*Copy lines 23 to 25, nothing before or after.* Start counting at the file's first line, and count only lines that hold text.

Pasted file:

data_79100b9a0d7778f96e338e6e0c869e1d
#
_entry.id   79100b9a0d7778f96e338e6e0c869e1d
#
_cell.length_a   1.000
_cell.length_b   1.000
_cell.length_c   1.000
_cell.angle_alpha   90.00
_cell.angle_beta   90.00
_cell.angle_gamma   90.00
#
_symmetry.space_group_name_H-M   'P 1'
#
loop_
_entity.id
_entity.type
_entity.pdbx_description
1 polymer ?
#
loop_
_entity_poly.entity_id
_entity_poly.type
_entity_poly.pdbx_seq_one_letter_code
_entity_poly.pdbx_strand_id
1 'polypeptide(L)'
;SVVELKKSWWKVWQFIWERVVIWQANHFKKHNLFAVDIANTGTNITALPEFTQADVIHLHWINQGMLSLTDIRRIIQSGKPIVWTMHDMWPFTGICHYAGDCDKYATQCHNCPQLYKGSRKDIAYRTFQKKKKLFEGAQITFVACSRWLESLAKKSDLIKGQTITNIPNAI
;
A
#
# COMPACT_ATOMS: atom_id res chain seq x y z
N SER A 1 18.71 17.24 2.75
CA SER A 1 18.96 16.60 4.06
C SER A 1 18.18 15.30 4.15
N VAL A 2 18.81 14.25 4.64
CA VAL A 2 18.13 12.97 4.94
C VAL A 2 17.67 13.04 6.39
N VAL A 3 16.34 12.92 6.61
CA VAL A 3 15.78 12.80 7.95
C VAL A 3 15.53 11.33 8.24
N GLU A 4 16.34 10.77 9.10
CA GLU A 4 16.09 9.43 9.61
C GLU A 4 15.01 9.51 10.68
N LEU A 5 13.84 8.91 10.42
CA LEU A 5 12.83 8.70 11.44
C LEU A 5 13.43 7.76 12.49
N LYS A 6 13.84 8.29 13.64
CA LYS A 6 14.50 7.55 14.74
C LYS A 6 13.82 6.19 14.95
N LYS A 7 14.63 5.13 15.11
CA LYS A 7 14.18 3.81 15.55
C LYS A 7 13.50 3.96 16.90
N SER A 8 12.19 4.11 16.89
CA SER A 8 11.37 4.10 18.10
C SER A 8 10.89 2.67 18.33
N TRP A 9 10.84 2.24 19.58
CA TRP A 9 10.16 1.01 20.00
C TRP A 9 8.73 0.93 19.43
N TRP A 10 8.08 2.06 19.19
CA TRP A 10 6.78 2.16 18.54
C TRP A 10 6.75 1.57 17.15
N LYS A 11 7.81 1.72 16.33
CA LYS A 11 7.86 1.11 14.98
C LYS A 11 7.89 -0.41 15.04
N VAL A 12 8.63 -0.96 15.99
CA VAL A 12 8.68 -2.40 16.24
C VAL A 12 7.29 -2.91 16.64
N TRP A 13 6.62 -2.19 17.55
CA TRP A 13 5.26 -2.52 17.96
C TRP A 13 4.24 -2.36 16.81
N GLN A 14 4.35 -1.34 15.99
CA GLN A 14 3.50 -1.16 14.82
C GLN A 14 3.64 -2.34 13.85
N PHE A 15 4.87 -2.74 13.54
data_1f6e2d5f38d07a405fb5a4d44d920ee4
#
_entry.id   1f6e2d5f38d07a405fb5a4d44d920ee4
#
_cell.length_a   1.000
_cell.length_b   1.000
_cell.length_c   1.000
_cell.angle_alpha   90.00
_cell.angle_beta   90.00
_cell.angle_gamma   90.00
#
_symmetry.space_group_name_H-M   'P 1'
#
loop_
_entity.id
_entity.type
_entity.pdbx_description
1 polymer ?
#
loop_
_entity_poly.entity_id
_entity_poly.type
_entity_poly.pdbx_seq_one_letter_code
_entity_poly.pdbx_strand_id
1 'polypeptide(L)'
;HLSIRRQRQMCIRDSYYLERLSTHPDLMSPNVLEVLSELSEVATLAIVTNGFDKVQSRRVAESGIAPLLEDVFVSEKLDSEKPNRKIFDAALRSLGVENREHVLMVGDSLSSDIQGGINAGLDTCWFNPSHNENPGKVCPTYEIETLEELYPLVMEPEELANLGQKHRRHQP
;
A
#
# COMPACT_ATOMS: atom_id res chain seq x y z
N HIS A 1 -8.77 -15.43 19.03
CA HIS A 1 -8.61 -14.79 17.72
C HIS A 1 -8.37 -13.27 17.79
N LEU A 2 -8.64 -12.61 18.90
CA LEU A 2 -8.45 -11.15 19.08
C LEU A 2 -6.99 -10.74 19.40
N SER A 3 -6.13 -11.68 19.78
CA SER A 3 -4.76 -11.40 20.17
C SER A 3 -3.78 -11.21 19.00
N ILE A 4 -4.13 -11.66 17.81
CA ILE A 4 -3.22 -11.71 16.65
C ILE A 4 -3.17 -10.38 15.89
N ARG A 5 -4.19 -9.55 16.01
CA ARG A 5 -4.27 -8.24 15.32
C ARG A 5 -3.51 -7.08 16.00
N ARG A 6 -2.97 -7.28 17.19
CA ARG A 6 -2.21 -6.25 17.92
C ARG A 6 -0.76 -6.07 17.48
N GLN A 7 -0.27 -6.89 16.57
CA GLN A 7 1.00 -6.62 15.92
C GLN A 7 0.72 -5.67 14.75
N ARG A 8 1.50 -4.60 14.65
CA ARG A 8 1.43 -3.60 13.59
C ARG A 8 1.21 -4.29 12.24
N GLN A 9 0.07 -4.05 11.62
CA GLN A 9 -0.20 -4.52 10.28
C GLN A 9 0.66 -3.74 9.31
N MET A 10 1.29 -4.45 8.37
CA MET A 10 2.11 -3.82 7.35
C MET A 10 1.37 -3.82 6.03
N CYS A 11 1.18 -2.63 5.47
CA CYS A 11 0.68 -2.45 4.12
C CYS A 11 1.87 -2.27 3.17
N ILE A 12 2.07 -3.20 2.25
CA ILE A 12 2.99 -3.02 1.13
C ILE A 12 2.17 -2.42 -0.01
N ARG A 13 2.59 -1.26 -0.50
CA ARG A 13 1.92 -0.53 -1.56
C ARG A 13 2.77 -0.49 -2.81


_entity_poly.pdbx_seq_one_letter_code
_entity_poly.pdbx_strand_id
1 'polypeptide(L)'